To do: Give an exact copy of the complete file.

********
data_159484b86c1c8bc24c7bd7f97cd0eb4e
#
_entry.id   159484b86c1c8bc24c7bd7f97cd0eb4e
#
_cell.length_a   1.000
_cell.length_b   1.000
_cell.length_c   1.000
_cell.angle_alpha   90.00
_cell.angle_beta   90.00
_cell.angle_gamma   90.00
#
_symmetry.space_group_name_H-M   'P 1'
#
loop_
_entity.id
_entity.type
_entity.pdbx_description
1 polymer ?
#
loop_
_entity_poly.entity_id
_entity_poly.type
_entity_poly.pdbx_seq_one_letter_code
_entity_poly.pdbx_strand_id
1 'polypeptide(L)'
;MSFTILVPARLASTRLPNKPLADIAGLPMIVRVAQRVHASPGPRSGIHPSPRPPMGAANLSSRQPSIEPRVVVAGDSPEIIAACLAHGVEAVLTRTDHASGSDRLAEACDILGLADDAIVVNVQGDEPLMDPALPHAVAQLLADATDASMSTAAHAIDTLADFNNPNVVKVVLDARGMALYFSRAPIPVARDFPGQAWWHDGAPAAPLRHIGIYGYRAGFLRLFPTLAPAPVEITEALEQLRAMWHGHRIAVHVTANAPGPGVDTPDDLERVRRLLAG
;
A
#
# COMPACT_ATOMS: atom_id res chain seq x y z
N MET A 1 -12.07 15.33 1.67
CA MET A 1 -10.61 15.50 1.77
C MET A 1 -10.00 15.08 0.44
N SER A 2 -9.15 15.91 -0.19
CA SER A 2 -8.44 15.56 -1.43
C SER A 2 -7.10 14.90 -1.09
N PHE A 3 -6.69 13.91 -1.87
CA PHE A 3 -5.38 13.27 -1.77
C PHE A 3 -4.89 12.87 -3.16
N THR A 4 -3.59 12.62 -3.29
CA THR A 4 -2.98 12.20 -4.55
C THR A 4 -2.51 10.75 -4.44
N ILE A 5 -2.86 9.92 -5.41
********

data_159484b86c1c8bc24c7bd7f97cd0eb4e
#
_entry.id   159484b86c1c8bc24c7bd7f97cd0eb4e
#
_cell.length_a   1.000
_cell.length_b   1.000
_cell.length_c   1.000
_cell.angle_alpha   90.00
_cell.angle_beta   90.00
_cell.angle_gamma   90.00
#
_symmetry.space_group_name_H-M   'P 1'
#
loop_
_entity.id
_entity.type
_entity.pdbx_description
1 polymer ?
#
loop_
_entity_poly.entity_id
_entity_poly.type
_entity_poly.pdbx_seq_one_letter_code
_entity_poly.pdbx_strand_id
1 'polypeptide(L)'
;MSFTILVPARLASTRLPNKPLADIAGLPMIVRVAQRVHASPGPRSGIHPSPRPPMGAANLSSRQPSIEPRVVVAGDSPEIIAACLAHGVEAVLTRTDHASGSDRLAEACDILGLADDAIVVNVQGDEPLMDPALPHAVAQLLADATDASMSTAAHAIDTLADFNNPNVVKVVLDARGMALYFSRAPIPVARDFPGQAWWHDGAPAAPLRHIGIYGYRAGFLRLFPTLAPAPVEITEALEQLRAMWHGHRIAVHVTANAPGPGVDTPDDLERVRRLLAG
;
A
#
# COMPACT_ATOMS: atom_id res chain seq x y z
N MET A 1 -12.07 15.33 1.67
CA MET A 1 -10.61 15.50 1.77
C MET A 1 -10.00 15.08 0.44
N SER A 2 -9.15 15.91 -0.19
CA SER A 2 -8.44 15.56 -1.43
C SER A 2 -7.10 14.90 -1.09
N PHE A 3 -6.69 13.91 -1.87
CA PHE A 3 -5.38 13.27 -1.77
C PHE A 3 -4.89 12.87 -3.16
N THR A 4 -3.59 12.62 -3.29
CA THR A 4 -2.98 12.20 -4.55
C THR A 4 -2.51 10.75 -4.44
N ILE A 5 -2.86 9.92 -5.41